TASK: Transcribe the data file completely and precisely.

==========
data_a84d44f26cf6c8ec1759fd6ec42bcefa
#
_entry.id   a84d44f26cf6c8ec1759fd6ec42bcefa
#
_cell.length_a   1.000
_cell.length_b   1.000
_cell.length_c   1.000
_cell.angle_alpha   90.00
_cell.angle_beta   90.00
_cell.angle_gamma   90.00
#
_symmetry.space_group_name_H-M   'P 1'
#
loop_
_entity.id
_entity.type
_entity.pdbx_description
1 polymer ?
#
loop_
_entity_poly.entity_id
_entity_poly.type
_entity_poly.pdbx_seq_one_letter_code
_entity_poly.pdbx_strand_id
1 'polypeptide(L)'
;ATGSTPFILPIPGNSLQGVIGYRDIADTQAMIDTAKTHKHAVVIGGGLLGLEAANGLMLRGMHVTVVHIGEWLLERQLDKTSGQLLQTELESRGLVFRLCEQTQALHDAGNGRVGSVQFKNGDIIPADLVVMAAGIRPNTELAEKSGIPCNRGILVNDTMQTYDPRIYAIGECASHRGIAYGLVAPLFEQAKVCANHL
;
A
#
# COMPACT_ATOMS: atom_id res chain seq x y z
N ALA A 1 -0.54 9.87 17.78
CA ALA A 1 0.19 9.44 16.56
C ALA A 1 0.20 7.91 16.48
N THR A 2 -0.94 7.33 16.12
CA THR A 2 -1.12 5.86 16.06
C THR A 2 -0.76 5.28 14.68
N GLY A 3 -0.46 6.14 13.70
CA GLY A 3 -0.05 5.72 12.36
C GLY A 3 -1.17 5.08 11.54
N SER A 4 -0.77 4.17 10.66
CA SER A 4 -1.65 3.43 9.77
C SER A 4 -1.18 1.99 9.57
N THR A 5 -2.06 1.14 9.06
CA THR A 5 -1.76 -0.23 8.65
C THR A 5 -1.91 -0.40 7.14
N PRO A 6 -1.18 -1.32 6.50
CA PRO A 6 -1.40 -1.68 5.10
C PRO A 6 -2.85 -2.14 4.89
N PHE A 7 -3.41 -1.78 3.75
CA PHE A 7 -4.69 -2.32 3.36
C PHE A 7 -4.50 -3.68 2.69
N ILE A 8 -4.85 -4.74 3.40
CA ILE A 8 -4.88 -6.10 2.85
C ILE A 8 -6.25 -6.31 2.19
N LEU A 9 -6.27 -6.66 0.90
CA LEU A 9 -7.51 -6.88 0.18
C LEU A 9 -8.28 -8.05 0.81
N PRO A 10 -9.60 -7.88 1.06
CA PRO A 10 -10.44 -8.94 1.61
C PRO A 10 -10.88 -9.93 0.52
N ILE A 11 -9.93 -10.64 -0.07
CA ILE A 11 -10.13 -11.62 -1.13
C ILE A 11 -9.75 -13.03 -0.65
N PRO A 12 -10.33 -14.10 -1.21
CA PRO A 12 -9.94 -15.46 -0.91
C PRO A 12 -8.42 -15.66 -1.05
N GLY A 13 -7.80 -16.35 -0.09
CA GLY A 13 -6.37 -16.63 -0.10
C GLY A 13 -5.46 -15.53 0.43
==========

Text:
data_a84d44f26cf6c8ec1759fd6ec42bcefa
#
_entry.id   a84d44f26cf6c8ec1759fd6ec42bcefa
#
_cell.length_a   1.000
_cell.length_b   1.000
_cell.length_c   1.000
_cell.angle_alpha   90.00
_cell.angle_beta   90.00
_cell.angle_gamma   90.00
#
_symmetry.space_group_name_H-M   'P 1'
#
loop_
_entity.id
_entity.type
_entity.pdbx_description
1 polymer ?
#
loop_
_entity_poly.entity_id
_entity_poly.type
_entity_poly.pdbx_seq_one_letter_code
_entity_poly.pdbx_strand_id
1 'polypeptide(L)'
;ATGSTPFILPIPGNSLQGVIGYRDIADTQAMIDTAKTHKHAVVIGGGLLGLEAANGLMLRGMHVTVVHIGEWLLERQLDKTSGQLLQTELESRGLVFRLCEQTQALHDAGNGRVGSVQFKNGDIIPADLVVMAAGIRPNTELAEKSGIPCNRGILVNDTMQTYDPRIYAIGECASHRGIAYGLVAPLFEQAKVCANHL
;
A
#
# COMPACT_ATOMS: atom_id res chain seq x y z
N ALA A 1 -0.54 9.87 17.78
CA ALA A 1 0.19 9.44 16.56
C ALA A 1 0.20 7.91 16.48
N THR A 2 -0.94 7.33 16.12
CA THR A 2 -1.12 5.86 16.06
C THR A 2 -0.76 5.28 14.68
N GLY A 3 -0.46 6.14 13.70
CA GLY A 3 -0.05 5.72 12.36
C GLY A 3 -1.17 5.08 11.54
N SER A 4 -0.77 4.17 10.66
CA SER A 4 -1.65 3.43 9.77
C SER A 4 -1.18 1.99 9.57
N THR A 5 -2.06 1.14 9.06
CA THR A 5 -1.76 -0.23 8.65
C THR A 5 -1.91 -0.40 7.14
N PRO A 6 -1.18 -1.32 6.50
CA PRO A 6 -1.40 -1.68 5.10
C PRO A 6 -2.85 -2.14 4.89
N PHE A 7 -3.41 -1.78 3.75
CA PHE A 7 -4.69 -2.32 3.36
C PHE A 7 -4.50 -3.68 2.69
N ILE A 8 -4.85 -4.74 3.40
CA ILE A 8 -4.88 -6.10 2.85
C ILE A 8 -6.25 -6.31 2.19
N LEU A 9 -6.27 -6.66 0.90
CA LEU A 9 -7.51 -6.88 0.18
C LEU A 9 -8.28 -8.05 0.81
N PRO A 10 -9.60 -7.88 1.06
CA PRO A 10 -10.44 -8.94 1.61
C PRO A 10 -10.88 -9.93 0.52
N ILE A 11 -9.93 -10.64 -0.07
CA ILE A 11 -10.13 -11.62 -1.13
C ILE A 11 -9.75 -13.03 -0.65
N PRO A 12 -10.33 -14.10 -1.21
CA PRO A 12 -9.94 -15.46 -0.91
C PRO A 12 -8.42 -15.66 -1.05
N GLY A 13 -7.80 -16.35 -0.09
CA GLY A 13 -6.37 -16.63 -0.10
C GLY A 13 -5.46 -15.53 0.43